6. Infiltration: With the victim’s credentials in hand, the attacker enters the network incognito and begins sending messages undetected.

After enacting all these steps, messages can be sent to the network undetected. Among these could be:

  • A port scan attack: This provides the attacker with information, such as the manufacturer (based on MAC address) and any open ports.
  • An IEC 61850 discovery on another IED device ( in the substation: IEC 61850 self-description services are used to retrieve the structure of the IED data model.

Identifying Ethernet ghosting attacks

Detecting Ethernet ghosting attacks is a complex challenge, but it can be achieved through the fusion of talents from both information technology (IT) and OT engineering realms. These two distinct worlds bring unique perspectives and objectives to the cybersecurity arena. Effectively bridging the gap between them and nurturing a culture of collaboration emerges as the linchpin in fortifying the security posture of electrical substation networks.
This collaborative synergy finds its conduit in the deployment of an IDS, such as OMICRON’s StationGuard. StationGuard is imbued with intrinsic OT knowledge capable of monitoring substation network traffic in real-time, detecting enigmatic or novel attacks, and discerning the intricate web of functional and logical relationships that define the substation’s digital ecosystem. StationGuard operates on an allowlist principle, permitting only authorised traffic. Any deviation from this norm is flagged as a potential threat and displayed on the dashboard for further analysis.

In the concrete example, here is how StationGuard can help identify Ethernet ghosting attacks:

  • Port Scan Attack Detection: StationGuard can detect port scan attacks, offering insights into the attacker’s actions, including details about the manufacturer based on MAC addresses and identification of open ports.
  • IEC 61850 Discovery: An attacker may employ IEC 61850 self-description services to retrieve an IED’s data model. StationGuard identifies and flags this intrusion as a potential threat, preventing further escalation.


Ethernet ghosting is but one enigmatic threat to OT power utilities that challenges the very essence of critical infrastructure security. To counteract these emerging threats, the cybersecurity paradigm must evolve to cater to the unique complexities of IEC 61850 communication networks. One such approach, known as functional security monitoring, emphasises continuous scrutiny of the operational well-being of critical substation systems and devices. This proactive approach, when combined with the acumen of Operational Technology (OT) professionals and the capabilities of Intrusion Detection Systems (IDS) equipped with OT knowledge, solidifies an effective defense against cyber threats in substations.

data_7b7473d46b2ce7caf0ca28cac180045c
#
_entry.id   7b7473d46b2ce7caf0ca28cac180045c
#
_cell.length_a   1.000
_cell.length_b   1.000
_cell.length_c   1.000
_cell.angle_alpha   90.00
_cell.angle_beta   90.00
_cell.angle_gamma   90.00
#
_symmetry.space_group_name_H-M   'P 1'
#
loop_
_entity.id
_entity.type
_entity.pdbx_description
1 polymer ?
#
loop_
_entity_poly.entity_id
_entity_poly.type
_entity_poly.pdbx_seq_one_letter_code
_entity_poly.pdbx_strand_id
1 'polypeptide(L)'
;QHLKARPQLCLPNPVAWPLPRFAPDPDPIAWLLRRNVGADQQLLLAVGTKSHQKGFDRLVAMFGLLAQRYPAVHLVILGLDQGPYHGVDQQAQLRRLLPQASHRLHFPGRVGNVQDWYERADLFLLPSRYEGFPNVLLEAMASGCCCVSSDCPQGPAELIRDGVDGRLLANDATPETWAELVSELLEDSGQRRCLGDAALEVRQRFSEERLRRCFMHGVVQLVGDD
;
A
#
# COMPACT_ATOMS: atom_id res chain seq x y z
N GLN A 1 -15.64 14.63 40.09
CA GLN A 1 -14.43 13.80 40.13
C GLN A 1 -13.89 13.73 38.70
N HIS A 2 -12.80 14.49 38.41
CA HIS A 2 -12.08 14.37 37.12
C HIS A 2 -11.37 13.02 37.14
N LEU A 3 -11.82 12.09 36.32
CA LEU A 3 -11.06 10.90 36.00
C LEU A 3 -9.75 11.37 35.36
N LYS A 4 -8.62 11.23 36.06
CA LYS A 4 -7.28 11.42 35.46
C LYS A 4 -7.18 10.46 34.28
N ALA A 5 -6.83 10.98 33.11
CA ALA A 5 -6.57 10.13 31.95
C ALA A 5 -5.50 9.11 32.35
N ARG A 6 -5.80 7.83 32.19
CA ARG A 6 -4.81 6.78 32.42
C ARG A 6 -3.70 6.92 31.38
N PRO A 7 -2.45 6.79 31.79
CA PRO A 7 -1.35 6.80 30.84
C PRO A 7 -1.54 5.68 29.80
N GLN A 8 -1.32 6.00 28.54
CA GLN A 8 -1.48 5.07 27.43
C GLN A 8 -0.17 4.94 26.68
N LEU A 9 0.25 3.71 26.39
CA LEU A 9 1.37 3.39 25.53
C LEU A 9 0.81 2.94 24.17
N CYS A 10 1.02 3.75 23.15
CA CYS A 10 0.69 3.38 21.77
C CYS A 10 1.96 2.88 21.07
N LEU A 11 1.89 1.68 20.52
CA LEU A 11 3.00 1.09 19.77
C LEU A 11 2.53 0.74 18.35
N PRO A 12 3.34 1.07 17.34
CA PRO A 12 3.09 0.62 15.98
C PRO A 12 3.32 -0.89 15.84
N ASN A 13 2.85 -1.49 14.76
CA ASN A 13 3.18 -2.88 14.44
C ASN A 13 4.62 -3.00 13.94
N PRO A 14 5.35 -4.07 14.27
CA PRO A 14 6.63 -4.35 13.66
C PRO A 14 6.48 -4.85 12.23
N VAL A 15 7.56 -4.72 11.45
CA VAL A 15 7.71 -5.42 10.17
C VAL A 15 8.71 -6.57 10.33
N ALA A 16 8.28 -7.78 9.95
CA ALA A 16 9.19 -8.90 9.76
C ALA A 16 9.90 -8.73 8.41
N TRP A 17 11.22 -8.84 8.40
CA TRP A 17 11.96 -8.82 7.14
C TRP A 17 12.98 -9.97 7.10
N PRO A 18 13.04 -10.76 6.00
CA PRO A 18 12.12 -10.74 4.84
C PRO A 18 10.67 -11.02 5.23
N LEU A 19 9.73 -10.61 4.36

Nevertheless, the effectiveness of this approach pivots on the convergence of IT and OT expertise, two distinct realms with distinct perspectives and objectives concerning cybersecurity. Bridging these gaps and fostering collaboration becomes pivotal in shoring up the security of electrical substation networks. This collaborative synergy finds its conduit in the deployment of IDS systems imbued with intrinsic OT knowledge, capable of real-time monitoring of substation network traffic, detection of enigmatic or novel attacks, and discernment of the intricate web of functional and logical relationships defining the substation’s digital ecosystem.

In essence, Ethernet ghosting emerges as an intricate challenge in the realm of critical infrastructure cybersecurity. It allows attackers to infiltrate undetected, disguising their presence amidst legitimate network traffic. However, through vigilance, collaboration, and the utilisation of specialised tools like StationGuard, we can thwart these elusive threats.

By operating on an allowlist principle, these tools identify deviations from established network norms and provide actionable insights, thereby ensuring the security of our critical infrastructure in the digital age.